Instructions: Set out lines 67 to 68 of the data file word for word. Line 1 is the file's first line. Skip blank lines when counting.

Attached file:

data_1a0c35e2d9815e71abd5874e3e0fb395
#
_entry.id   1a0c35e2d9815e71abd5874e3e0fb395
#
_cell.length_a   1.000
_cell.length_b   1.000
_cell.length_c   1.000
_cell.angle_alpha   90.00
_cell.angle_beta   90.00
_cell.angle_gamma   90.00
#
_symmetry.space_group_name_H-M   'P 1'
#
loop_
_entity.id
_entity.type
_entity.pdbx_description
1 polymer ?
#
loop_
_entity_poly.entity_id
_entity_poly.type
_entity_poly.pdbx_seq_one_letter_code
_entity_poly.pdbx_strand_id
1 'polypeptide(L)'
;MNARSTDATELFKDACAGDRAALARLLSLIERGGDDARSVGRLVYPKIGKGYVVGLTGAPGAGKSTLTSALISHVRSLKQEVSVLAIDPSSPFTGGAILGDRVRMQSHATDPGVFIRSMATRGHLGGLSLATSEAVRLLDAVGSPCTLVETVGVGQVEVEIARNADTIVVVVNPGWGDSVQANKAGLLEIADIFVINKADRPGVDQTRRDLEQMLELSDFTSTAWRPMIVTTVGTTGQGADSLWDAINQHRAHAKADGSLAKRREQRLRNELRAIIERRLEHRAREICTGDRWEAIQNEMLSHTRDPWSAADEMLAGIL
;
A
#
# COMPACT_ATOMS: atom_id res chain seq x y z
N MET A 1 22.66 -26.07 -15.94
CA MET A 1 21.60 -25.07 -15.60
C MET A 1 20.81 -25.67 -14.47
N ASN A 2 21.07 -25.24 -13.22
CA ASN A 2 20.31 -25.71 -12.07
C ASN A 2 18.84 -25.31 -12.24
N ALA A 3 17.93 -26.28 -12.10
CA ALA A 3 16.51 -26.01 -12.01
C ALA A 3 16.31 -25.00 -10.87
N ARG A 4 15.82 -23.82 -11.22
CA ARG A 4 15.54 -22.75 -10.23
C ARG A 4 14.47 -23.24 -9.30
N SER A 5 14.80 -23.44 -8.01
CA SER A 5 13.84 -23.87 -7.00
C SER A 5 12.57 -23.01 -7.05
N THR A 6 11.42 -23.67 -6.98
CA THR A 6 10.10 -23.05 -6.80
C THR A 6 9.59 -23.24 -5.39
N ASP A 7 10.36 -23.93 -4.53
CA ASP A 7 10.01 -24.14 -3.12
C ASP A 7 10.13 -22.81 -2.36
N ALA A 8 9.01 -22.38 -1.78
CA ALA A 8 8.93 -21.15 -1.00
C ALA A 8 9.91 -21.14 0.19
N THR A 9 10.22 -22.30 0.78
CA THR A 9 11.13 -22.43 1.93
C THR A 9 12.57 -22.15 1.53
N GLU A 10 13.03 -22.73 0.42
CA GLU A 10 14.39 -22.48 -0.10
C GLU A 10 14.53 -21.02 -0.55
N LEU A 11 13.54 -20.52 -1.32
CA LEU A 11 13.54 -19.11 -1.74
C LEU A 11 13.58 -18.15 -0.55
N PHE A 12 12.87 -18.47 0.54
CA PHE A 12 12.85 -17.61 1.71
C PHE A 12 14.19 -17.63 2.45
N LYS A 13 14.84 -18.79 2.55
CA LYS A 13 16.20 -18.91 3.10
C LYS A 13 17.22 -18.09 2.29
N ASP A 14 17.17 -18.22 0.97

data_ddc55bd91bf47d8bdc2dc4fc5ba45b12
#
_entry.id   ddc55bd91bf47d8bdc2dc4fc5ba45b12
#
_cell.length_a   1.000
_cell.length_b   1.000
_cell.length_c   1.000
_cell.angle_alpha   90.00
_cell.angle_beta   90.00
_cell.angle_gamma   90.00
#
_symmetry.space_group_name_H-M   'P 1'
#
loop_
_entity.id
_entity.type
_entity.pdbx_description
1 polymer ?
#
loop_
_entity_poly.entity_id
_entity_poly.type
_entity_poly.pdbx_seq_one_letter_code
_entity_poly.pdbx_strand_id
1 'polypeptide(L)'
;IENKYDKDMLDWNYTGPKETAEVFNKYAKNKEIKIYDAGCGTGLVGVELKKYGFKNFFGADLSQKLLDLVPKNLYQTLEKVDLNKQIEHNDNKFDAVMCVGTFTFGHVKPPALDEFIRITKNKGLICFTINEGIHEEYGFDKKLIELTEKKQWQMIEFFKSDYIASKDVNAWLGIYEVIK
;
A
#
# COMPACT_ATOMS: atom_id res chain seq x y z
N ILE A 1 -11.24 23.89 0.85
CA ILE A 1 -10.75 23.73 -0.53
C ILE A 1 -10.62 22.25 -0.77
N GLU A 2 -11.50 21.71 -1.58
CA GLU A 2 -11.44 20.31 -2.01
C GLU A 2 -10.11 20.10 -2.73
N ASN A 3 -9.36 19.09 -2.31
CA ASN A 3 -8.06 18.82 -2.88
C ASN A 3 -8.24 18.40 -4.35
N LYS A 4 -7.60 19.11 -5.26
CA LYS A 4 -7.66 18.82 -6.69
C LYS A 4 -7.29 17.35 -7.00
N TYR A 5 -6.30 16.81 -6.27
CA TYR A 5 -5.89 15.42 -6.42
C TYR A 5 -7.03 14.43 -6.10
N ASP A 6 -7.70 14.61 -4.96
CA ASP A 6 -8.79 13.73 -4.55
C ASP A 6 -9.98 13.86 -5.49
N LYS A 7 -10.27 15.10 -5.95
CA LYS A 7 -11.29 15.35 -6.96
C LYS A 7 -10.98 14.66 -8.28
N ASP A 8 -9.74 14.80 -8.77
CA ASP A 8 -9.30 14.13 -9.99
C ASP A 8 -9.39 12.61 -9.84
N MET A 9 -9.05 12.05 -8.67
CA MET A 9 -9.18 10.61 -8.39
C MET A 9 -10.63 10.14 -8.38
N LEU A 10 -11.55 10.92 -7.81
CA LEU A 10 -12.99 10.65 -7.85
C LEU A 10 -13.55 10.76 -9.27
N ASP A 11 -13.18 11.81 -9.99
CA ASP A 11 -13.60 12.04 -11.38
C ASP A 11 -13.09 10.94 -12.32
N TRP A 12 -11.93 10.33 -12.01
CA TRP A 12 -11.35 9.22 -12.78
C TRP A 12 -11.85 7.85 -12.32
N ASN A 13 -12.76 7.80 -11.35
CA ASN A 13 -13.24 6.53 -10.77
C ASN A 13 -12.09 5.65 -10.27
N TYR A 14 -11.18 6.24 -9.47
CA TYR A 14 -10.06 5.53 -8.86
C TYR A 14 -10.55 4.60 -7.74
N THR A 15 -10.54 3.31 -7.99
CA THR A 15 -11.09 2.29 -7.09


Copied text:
N LYS A 13 14.84 -18.79 2.55
CA LYS A 13 16.20 -18.91 3.10